Most travel guides simply call it the “shovel museum,” but it’s really the Stonehill Industrial History Center. Much more than shovels, curator Greg Galer tells us the collection reveals interesting facts about what we were building and how we built it over the past 200 years.
By the 1870s Ames was the largest shovel manufacturer in the world, making three-fifths of the world’s shovels, although even as early as the 1830s and 1840s they struggled to meet the demand for their highly prized products. Ames shovels were the tool of choice in both the California and Australian gold rushes as well as in most major American building projects including the Erie and Panama Canals and most American railroad construction. Ames shovels literally built America.
Above is the Ames Centennial display of 19 silver-plated shovels as prepared for the 1876 Centennial Exhibition in Philadelphia. Amusingly, they’re displayed in the original display case. Inside the vault with the rest of the collection, Galer proudly points out not only the typical shovels we’re familiar with, but shovels designed for working coffee beans, 10-foot-long shovels used to dig telegraph pole holes, and tiny trenching shovels used by US troops in WWI and WWII.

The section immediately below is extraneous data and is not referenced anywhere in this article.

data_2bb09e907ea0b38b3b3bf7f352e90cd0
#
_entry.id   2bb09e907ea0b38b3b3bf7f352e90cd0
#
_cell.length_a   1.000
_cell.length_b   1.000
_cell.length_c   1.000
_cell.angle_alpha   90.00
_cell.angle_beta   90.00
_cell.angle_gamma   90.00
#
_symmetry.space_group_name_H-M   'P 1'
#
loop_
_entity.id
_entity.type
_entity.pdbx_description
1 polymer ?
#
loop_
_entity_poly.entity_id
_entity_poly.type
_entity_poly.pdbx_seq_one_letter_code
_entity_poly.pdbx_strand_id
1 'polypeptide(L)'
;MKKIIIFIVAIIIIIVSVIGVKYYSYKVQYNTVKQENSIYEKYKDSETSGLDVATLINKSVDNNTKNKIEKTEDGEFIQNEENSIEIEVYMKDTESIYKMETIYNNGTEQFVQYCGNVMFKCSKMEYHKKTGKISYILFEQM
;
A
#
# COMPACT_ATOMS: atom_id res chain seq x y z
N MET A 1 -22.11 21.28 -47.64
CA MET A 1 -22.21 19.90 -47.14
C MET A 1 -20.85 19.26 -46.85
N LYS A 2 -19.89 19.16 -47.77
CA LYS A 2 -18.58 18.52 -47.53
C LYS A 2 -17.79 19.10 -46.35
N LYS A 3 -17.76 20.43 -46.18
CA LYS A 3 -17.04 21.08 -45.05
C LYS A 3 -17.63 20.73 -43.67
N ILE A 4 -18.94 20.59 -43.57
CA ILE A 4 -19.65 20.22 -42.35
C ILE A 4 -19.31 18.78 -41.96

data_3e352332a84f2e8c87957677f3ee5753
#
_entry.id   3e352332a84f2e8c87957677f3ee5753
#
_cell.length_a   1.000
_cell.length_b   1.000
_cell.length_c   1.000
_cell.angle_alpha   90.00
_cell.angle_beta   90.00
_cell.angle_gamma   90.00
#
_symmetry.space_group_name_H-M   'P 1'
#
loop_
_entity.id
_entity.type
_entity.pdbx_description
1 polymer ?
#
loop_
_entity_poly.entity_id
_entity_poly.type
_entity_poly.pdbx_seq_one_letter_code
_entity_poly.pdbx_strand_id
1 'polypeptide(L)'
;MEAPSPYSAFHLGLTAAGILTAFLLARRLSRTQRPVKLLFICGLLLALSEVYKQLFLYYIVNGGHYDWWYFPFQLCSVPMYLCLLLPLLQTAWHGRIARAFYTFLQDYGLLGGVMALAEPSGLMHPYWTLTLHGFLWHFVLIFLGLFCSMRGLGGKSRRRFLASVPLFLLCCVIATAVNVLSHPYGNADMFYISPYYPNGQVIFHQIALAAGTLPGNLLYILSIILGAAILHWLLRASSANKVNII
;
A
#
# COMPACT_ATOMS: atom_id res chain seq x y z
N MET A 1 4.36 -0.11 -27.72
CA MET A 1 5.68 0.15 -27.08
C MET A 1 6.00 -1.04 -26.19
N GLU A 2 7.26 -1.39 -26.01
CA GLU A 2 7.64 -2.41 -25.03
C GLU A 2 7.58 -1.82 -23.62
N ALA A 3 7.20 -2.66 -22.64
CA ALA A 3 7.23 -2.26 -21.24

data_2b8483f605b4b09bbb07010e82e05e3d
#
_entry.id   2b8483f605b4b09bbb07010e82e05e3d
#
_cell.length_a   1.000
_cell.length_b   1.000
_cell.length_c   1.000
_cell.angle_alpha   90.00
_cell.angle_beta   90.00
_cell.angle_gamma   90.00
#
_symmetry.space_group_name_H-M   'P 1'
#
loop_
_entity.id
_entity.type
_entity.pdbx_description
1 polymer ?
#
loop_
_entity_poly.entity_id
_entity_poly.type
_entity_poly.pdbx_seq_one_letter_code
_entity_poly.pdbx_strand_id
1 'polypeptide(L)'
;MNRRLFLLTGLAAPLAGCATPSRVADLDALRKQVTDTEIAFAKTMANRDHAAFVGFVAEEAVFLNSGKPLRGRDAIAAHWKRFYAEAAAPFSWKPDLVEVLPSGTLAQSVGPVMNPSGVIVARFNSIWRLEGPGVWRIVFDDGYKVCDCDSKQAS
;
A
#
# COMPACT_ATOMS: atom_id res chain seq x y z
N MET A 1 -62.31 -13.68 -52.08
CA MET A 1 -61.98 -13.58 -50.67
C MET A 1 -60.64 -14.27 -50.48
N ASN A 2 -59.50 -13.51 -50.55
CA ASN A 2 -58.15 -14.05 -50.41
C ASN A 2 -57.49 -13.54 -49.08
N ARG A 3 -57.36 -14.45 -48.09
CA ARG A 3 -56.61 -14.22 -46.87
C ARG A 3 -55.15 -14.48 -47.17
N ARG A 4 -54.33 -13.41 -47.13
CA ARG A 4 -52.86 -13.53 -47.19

But shovels are just a piece of the collection. Deeper in the vault are the business records, blueprints, patents and other materials that offer primary source documentation of America’s early growth into an industrial superpower.